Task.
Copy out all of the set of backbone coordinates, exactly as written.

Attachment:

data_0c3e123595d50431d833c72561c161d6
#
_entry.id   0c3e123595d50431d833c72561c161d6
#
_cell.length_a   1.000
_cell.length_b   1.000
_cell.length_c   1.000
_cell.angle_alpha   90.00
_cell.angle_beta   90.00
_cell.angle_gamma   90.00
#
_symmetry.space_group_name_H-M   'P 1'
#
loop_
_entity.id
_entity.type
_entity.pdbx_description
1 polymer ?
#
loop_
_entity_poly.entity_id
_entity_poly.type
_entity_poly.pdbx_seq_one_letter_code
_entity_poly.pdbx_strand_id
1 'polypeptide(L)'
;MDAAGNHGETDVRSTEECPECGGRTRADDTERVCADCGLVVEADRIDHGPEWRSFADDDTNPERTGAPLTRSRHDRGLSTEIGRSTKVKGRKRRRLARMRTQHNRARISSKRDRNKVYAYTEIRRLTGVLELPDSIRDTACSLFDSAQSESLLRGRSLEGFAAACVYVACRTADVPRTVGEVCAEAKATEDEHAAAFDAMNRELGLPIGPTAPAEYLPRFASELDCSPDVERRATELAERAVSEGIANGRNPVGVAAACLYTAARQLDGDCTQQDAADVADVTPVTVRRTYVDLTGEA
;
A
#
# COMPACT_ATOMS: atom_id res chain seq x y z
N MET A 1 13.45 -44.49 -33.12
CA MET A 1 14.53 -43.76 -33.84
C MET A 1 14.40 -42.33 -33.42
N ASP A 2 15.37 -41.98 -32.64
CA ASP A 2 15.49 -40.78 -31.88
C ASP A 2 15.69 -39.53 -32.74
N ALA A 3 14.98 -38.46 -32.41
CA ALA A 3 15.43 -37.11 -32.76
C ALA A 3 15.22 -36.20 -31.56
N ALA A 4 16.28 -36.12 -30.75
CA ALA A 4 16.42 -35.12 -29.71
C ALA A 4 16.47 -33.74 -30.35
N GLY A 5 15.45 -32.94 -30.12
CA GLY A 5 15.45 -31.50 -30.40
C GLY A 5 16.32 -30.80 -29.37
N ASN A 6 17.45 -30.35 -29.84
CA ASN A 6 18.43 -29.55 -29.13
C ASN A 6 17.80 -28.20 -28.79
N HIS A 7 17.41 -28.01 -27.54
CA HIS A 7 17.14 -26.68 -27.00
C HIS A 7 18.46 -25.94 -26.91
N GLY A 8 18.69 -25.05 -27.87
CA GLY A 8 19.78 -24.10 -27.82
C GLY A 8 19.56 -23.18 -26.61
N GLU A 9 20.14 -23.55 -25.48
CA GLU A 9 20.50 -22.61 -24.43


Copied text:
data_0c3e123595d50431d833c72561c161d6
#
_entry.id   0c3e123595d50431d833c72561c161d6
#
_cell.length_a   1.000
_cell.length_b   1.000
_cell.length_c   1.000
_cell.angle_alpha   90.00
_cell.angle_beta   90.00
_cell.angle_gamma   90.00
#
_symmetry.space_group_name_H-M   'P 1'
#
loop_
_entity.id
_entity.type
_entity.pdbx_description
1 polymer ?
#
loop_
_entity_poly.entity_id
_entity_poly.type
_entity_poly.pdbx_seq_one_letter_code
_entity_poly.pdbx_strand_id
1 'polypeptide(L)'
;MDAAGNHGETDVRSTEECPECGGRTRADDTERVCADCGLVVEADRIDHGPEWRSFADDDTNPERTGAPLTRSRHDRGLSTEIGRSTKVKGRKRRRLARMRTQHNRARISSKRDRNKVYAYTEIRRLTGVLELPDSIRDTACSLFDSAQSESLLRGRSLEGFAAACVYVACRTADVPRTVGEVCAEAKATEDEHAAAFDAMNRELGLPIGPTAPAEYLPRFASELDCSPDVERRATELAERAVSEGIANGRNPVGVAAACLYTAARQLDGDCTQQDAADVADVTPVTVRRTYVDLTGEA
;
A
#
# COMPACT_ATOMS: atom_id res chain seq x y z
N MET A 1 13.45 -44.49 -33.12
CA MET A 1 14.53 -43.76 -33.84
C MET A 1 14.40 -42.33 -33.42
N ASP A 2 15.37 -41.98 -32.64
CA ASP A 2 15.49 -40.78 -31.88
C ASP A 2 15.69 -39.53 -32.74
N ALA A 3 14.98 -38.46 -32.41
CA ALA A 3 15.43 -37.11 -32.76
C ALA A 3 15.22 -36.20 -31.56
N ALA A 4 16.28 -36.12 -30.75
CA ALA A 4 16.42 -35.12 -29.71
C ALA A 4 16.47 -33.74 -30.35
N GLY A 5 15.45 -32.94 -30.12
CA GLY A 5 15.45 -31.50 -30.40
C GLY A 5 16.32 -30.80 -29.37
N ASN A 6 17.45 -30.35 -29.84
CA ASN A 6 18.43 -29.55 -29.13
C ASN A 6 17.80 -28.20 -28.79
N HIS A 7 17.41 -28.01 -27.54
CA HIS A 7 17.14 -26.68 -27.00
C HIS A 7 18.46 -25.94 -26.91
N GLY A 8 18.69 -25.05 -27.87
CA GLY A 8 19.78 -24.10 -27.82
C GLY A 8 19.56 -23.18 -26.61
N GLU A 9 20.14 -23.55 -25.48
CA GLU A 9 20.50 -22.61 -24.43